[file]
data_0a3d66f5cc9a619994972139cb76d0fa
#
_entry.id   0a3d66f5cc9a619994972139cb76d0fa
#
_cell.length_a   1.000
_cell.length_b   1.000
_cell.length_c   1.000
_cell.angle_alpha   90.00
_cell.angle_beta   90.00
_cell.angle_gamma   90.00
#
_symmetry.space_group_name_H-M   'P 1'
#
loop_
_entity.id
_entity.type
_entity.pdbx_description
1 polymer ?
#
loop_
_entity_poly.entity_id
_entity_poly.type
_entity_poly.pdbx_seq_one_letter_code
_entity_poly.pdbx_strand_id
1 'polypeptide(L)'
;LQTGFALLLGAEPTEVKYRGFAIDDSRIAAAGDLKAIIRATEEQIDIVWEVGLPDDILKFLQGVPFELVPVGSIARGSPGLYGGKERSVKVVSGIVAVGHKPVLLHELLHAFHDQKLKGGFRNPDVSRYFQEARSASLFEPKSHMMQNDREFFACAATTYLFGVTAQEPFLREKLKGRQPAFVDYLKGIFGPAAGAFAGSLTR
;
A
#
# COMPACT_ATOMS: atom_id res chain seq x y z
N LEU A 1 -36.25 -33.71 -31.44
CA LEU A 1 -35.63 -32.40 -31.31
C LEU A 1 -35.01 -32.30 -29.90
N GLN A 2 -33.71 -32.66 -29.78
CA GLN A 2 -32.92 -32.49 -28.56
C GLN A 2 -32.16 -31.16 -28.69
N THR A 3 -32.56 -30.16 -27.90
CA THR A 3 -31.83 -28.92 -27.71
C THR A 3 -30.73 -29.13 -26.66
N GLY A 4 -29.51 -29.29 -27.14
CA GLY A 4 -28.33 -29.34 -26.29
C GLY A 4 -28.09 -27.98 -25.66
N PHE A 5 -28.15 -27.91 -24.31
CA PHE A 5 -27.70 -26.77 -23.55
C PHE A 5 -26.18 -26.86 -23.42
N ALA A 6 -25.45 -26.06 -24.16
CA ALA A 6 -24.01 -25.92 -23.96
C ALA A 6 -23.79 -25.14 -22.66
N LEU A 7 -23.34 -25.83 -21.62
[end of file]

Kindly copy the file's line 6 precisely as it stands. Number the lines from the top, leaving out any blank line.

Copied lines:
_cell.length_b   1.000